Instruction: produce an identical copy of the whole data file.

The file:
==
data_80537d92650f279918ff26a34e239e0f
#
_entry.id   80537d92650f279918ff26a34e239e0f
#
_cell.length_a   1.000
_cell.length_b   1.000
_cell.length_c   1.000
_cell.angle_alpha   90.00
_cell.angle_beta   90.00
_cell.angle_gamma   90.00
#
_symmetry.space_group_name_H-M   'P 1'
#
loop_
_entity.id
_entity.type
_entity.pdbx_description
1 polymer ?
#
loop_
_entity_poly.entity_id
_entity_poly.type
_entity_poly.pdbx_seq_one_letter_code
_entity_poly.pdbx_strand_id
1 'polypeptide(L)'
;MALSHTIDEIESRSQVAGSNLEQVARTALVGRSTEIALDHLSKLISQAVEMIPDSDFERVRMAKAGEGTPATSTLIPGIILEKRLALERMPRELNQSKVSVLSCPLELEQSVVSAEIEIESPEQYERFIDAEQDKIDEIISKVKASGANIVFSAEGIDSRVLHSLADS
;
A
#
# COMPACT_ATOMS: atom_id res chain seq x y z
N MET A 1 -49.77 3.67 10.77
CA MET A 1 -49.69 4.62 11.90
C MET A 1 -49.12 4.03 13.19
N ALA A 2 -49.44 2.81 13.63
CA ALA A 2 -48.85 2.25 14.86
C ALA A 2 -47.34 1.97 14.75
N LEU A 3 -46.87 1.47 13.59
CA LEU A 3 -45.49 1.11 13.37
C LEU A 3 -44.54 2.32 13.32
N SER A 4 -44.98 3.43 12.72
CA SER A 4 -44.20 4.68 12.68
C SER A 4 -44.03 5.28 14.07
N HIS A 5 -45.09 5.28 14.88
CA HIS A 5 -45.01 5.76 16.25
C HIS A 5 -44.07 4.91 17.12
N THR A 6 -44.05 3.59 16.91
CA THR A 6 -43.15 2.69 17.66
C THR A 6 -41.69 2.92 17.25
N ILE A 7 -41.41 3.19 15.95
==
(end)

data_80537d92650f279918ff26a34e239e0f
#
_entry.id   80537d92650f279918ff26a34e239e0f
#
_cell.length_a   1.000
_cell.length_b   1.000
_cell.length_c   1.000
_cell.angle_alpha   90.00
_cell.angle_beta   90.00
_cell.angle_gamma   90.00
#
_symmetry.space_group_name_H-M   'P 1'
#
loop_
_entity.id
_entity.type
_entity.pdbx_description
1 polymer ?
#
loop_
_entity_poly.entity_id
_entity_poly.type
_entity_poly.pdbx_seq_one_letter_code
_entity_poly.pdbx_strand_id
1 'polypeptide(L)'
;MALSHTIDEIESRSQVAGSNLEQVARTALVGRSTEIALDHLSKLISQAVEMIPDSDFERVRMAKAGEGTPATSTLIPGIILEKRLALERMPRELNQSKVSVLSCPLELEQSVVSAEIEIESPEQYERFIDAEQDKIDEIISKVKASGANIVFSAEGIDSRVLHSLADS
;
A
#
# COMPACT_ATOMS: atom_id res chain seq x y z
N MET A 1 -49.77 3.67 10.77
CA MET A 1 -49.69 4.62 11.90
C MET A 1 -49.12 4.03 13.19
N ALA A 2 -49.44 2.81 13.63
CA ALA A 2 -48.85 2.25 14.86
C ALA A 2 -47.34 1.97 14.75
N LEU A 3 -46.87 1.47 13.59
CA LEU A 3 -45.49 1.11 13.37
C LEU A 3 -44.54 2.32 13.32
N SER A 4 -44.98 3.43 12.72
CA SER A 4 -44.20 4.68 12.68
C SER A 4 -44.03 5.28 14.07
N HIS A 5 -45.09 5.28 14.88
CA HIS A 5 -45.01 5.76 16.25
C HIS A 5 -44.07 4.91 17.12
N THR A 6 -44.05 3.59 16.91
CA THR A 6 -43.15 2.69 17.66
C THR A 6 -41.69 2.92 17.25
N ILE A 7 -41.41 3.19 15.95